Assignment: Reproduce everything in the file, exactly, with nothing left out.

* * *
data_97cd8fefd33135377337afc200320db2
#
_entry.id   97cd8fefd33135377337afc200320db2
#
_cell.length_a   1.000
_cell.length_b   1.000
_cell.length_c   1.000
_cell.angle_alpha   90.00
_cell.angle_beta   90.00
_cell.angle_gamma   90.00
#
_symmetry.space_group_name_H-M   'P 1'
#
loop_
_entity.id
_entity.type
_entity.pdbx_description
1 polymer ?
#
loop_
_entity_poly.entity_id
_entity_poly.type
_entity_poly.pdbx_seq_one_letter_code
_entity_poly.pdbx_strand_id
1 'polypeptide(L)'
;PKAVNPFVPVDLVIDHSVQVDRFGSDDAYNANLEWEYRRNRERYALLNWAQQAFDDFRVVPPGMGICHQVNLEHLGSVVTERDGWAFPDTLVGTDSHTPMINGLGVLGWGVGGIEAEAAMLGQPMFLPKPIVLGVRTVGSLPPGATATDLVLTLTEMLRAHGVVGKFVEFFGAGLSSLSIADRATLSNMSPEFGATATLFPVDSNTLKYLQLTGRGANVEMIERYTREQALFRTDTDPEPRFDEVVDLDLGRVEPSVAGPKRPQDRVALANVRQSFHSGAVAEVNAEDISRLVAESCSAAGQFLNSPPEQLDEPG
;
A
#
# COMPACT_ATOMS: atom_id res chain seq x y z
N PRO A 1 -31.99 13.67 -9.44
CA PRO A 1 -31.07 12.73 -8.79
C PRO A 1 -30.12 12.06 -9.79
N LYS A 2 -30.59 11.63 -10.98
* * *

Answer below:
data_97cd8fefd33135377337afc200320db2
#
_entry.id   97cd8fefd33135377337afc200320db2
#
_cell.length_a   1.000
_cell.length_b   1.000
_cell.length_c   1.000
_cell.angle_alpha   90.00
_cell.angle_beta   90.00
_cell.angle_gamma   90.00
#
_symmetry.space_group_name_H-M   'P 1'
#
loop_
_entity.id
_entity.type
_entity.pdbx_description
1 polymer ?
#
loop_
_entity_poly.entity_id
_entity_poly.type
_entity_poly.pdbx_seq_one_letter_code
_entity_poly.pdbx_strand_id
1 'polypeptide(L)'
;PKAVNPFVPVDLVIDHSVQVDRFGSDDAYNANLEWEYRRNRERYALLNWAQQAFDDFRVVPPGMGICHQVNLEHLGSVVTERDGWAFPDTLVGTDSHTPMINGLGVLGWGVGGIEAEAAMLGQPMFLPKPIVLGVRTVGSLPPGATATDLVLTLTEMLRAHGVVGKFVEFFGAGLSSLSIADRATLSNMSPEFGATATLFPVDSNTLKYLQLTGRGANVEMIERYTREQALFRTDTDPEPRFDEVVDLDLGRVEPSVAGPKRPQDRVALANVRQSFHSGAVAEVNAEDISRLVAESCSAAGQFLNSPPEQLDEPG
;
A
#
# COMPACT_ATOMS: atom_id res chain seq x y z
N PRO A 1 -31.99 13.67 -9.44
CA PRO A 1 -31.07 12.73 -8.79
C PRO A 1 -30.12 12.06 -9.79
N LYS A 2 -30.59 11.63 -10.98